Putnam & Co
John McNeillie’s first publisher was PUTNAM & CO of London and New York. The man who discovered Wigtown Ploughman: Part of his Life and its young author was Boston-born and Harvard-educated, Constant Huntington (1876-1962). Huntington had joined Putnam (New York) in 1902 and three years later was despatched to run their London office.
As his obituarist put it in The Times in 1962, he was ‘a soldierly-looking, strikingly handsome man, patrician in taste, radical in outlook’. He was one of the very last individualist publishers and under his control Putnam almost certainly never published a book he hadn’t read and with which he didn’t personally deal in every detail.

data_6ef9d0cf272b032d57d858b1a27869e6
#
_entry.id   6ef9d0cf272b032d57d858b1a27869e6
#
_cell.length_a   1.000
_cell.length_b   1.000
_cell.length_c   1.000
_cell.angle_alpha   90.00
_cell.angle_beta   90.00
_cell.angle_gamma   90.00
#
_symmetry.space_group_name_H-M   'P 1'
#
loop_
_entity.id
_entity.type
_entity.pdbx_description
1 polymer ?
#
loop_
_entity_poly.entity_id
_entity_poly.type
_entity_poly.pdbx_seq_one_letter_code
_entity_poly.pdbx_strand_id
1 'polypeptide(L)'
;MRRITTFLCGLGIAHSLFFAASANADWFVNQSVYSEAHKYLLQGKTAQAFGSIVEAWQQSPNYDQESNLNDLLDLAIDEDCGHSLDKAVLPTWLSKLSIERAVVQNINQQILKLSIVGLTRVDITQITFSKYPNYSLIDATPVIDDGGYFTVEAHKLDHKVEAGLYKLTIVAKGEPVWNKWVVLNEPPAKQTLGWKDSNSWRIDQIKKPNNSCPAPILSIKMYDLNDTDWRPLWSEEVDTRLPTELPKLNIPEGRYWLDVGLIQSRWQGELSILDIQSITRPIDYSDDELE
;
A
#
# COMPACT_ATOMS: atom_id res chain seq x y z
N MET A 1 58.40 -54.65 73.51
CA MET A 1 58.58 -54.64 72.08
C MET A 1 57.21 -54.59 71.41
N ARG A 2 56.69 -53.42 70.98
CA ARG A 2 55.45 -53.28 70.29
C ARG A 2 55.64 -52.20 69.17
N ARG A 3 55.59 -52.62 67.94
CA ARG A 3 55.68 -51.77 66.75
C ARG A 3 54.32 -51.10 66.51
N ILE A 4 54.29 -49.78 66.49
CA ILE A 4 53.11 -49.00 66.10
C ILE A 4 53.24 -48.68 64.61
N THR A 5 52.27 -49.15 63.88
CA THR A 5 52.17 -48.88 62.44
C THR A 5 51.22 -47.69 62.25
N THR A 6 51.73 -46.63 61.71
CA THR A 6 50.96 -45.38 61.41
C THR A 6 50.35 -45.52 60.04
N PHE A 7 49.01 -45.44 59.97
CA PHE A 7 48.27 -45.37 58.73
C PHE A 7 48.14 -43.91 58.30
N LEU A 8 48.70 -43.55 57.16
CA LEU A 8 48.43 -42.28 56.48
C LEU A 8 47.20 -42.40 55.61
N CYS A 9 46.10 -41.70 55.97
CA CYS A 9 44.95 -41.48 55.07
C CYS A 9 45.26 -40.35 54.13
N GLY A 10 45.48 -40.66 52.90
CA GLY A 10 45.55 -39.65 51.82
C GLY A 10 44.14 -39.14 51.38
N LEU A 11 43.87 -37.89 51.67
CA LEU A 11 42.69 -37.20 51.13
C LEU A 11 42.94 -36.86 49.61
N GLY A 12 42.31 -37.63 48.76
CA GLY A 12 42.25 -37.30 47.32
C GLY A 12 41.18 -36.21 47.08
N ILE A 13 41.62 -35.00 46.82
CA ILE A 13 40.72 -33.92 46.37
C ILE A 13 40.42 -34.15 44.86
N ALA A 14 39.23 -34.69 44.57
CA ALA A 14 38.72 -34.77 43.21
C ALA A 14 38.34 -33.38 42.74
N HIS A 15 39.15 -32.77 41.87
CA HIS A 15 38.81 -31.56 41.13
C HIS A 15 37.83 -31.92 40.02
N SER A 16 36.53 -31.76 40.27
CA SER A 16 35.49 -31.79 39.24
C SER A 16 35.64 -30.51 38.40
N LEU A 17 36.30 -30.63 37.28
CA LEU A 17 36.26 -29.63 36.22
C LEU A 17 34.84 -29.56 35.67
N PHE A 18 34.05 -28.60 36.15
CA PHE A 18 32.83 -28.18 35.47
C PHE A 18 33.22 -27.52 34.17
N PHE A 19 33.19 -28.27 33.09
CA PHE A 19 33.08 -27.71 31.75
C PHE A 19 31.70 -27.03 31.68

It’s not exactly clear when John McNeillie’s book was typed up from manuscript and sent to Putnam. But it is highly probable, judging from dates in the manuscript, that it was ready by the end of the summer of 1937 (at which date he was twenty-one). Huntington took great pains to direct and promote his young author, to widen his horizons and introduce him to the great world. But McNeillie would never be anyone’s man, for better or worse. Besides which the war intervened to disrupt the world. The break with Putnam came with McNeillie’s fourth book, No Resting Place (1948). Huntington suggested revisions and these were resisted. Thereafter John McNeillie became Ian Niall and William Heinemann his publisher, while No Resting Place (billed as Ian Niall’s first book) went on to be filmed by Paul Rotha and to be taken up in America by Knopf.